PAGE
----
Alex - Prologue

 

 

 

 

I can feel the beads of sweat forming on my forehead. Nervous is a word thatís often overused, but that would certainly explain how I feel as I sit here staring at the monkey suit Iíd rented, and wait. My fingers are trembling so much as I try to write something sweet inside the card that I plan on fixing to the top of the small gift box sitting on the table in front of me. I bought the new dropped pearl necklace to give to Beth Ann Caruthers on her wedding day because my mom had told me that every wedding should include:

 

 

 

ďSomething old,

 

Something new;

 

Something borrowed,

 

Something blueĒ

 

       

 

 Beth Ann and I had become really good friends before all this happened, but I do have to say that I never imagined things would turn out the way they have. Never for a moment did I think that her presence in my life would change my entire way of seeing things. Truth be told, it was actually her and something else that happened two years ago that did it. Those two things alone Ė okay, and one other minor detail, were what made me believe that I actually had a choice in a certain matter.

 

The matter? Well donít be shocked, because most people that Iíve hung out with since middle school donít believe itís even possible to change in the way that Iíve changed. Iím still not one-hundred percent certain myself, but for the past five years, my best friend Phil Johnson has been living proof that it can be done, and so thatís what gives me the most hope. Iím not talking about getting married either. Well I kinda am. But what I really mean is, that I no longer buy the idea that just because Iíve always seen myself as gay, I canít choose to be happy, or fulfilled, or whatever it is that you feel by being close to someone, with a girl.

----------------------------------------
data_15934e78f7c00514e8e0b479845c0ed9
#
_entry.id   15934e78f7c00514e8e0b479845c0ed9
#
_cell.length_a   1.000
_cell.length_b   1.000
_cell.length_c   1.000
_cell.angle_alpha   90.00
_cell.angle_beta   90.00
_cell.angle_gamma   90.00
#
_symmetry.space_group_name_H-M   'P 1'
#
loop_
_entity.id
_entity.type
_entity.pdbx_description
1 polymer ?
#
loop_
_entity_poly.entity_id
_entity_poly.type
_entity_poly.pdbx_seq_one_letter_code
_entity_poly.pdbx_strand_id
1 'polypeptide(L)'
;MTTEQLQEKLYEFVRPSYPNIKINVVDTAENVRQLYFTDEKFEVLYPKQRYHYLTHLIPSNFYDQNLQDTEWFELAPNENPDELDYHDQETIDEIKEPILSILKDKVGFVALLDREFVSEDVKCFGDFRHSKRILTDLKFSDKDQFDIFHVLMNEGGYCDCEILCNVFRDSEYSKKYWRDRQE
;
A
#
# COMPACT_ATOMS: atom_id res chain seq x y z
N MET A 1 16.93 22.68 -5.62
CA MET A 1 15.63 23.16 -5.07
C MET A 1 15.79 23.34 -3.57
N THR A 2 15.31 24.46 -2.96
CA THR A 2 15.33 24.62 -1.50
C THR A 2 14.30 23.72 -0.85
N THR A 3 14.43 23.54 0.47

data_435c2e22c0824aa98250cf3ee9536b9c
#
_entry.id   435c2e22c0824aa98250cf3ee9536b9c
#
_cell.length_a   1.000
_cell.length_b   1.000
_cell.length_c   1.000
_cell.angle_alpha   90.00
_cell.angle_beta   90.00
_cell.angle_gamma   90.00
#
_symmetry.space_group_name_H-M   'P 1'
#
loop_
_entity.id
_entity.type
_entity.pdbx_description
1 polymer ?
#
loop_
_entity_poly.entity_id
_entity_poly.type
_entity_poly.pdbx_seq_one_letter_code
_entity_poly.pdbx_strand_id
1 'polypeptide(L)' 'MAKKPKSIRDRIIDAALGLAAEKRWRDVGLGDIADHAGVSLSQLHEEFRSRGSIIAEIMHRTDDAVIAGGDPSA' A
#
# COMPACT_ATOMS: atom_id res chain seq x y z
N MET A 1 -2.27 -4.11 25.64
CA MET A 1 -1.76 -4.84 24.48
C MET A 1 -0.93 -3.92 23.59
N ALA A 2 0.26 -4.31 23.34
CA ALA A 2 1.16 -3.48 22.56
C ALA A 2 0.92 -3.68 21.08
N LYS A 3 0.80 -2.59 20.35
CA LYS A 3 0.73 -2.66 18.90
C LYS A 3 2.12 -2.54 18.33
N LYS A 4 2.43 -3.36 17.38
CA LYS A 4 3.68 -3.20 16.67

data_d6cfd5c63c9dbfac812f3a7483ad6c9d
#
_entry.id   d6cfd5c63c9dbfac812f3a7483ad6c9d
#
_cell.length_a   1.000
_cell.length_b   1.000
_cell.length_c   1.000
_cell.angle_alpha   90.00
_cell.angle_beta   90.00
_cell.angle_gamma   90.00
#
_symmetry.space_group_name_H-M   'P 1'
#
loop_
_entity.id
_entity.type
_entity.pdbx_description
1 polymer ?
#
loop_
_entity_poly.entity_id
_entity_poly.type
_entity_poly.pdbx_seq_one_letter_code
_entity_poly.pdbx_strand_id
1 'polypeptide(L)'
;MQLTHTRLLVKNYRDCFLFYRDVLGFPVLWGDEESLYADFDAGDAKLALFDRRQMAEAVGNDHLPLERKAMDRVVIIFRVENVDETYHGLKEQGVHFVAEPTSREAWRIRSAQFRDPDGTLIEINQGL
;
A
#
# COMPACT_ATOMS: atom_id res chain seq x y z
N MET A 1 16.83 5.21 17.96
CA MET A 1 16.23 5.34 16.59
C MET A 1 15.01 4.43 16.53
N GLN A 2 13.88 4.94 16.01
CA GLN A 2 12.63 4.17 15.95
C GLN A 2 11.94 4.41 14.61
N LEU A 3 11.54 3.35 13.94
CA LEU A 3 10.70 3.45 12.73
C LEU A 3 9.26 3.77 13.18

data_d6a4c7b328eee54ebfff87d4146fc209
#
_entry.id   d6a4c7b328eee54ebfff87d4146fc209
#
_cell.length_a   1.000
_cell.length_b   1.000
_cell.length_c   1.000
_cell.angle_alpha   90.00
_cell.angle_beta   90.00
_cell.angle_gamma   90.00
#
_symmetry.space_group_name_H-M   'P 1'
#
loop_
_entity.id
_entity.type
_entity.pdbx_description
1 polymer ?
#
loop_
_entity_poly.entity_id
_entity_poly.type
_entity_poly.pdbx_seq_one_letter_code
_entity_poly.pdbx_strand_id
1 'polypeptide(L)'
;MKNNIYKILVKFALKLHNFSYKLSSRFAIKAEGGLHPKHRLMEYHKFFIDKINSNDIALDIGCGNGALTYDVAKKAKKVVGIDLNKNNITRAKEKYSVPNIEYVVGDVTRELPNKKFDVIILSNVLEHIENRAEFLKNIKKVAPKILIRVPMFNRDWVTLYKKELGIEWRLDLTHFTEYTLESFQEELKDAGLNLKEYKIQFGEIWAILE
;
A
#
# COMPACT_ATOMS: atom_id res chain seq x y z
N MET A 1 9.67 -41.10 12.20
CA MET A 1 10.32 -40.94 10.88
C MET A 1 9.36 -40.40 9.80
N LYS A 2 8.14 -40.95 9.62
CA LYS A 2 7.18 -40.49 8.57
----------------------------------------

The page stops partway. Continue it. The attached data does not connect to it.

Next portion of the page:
Up until six months ago, Iíd have thought that wasnít possible. I had spent my entire teen years thinking that if I ever actually did get married, it would be to a guy. Everyone says that if youíre gay, then youíre gay Ė end of story, but I donít believe that anymore. I mean, not really. I do still notice when a good looking guy comes into view, so maybe some people would say thatís proof that Iím still gay, but it was my friend Phil who got me to understand that itís what you do with those thoughts more than the thoughts themselves that prove who you are.

 

 Does it even really matter?Öand sorry if youíre freaked out at the moment, visualizing what gay guys actually do in bed with each other, but then maybe you can understand how I felt when my younger brother used to tell me what he wanted to do with a girl.

 

All I know is that my lips involuntarily form a smile on my face every time I think about Beth Ann, so I know Iím making a good decision here. Like now, Iím imagining how sheíll look in her white gown, and I can feel the corners of my mouth forcing my cheeks upward. Sheís such a sweet thing.

 

She amazes me. She gives me confidence Ė confidence I never had before I got to know her.

 

 

 

I know Iím rambling, but you have to understand that this is all so new to me. Before Beth Ann showed up in my world, there had only ever been guys in my dreams. Just listening to guys talk about girls had been enough to make me shudder in repulsion back then. Somehow, though, being with Beth Ann has changed my entire outlook on that.

 

Anyway, our pre-marital counselor helped me reach the point where I believe that choosing to commit my life to loving Beth Ann isnít just a stupid idea. I actually see that Iím committing my life to the person Iíve fallen in love with, and thatís why, unlike what everyone tells me, I just donít see that me marrying a woman is a train wreck waiting to happen.

 

 

 

Itís still five hours until the big event. God I hope my knees stop shaking before itís time to stand in front of the church and watch her walk down the aisle. Sheís gonna make her wedding dress look stunning, even if it does include maternity alterations.

 

 

 

Oh. I guess now you know about the minor detail that I mentioned. Beth Ann and I are going to have a baby. I remember how, as Beth Ann sat on my lap and moved herself up and down that time six months ago, I felt like what we were doing was so wrong. Not so much because of what our preacher says in church, but because the whole time she was doing it I kept thinking about Caleb, my last boyfriend. I felt guilty; like I was somehow not giving her what she thought she was getting. I had been so surprised at the time that it was happening Ė that it actually could happen Ė that it had never crossed my mind what, given the opportunity, my seed could do inside of her. I simply had never had to think about that before. That one little brain fart is what forced me to really think about things, though.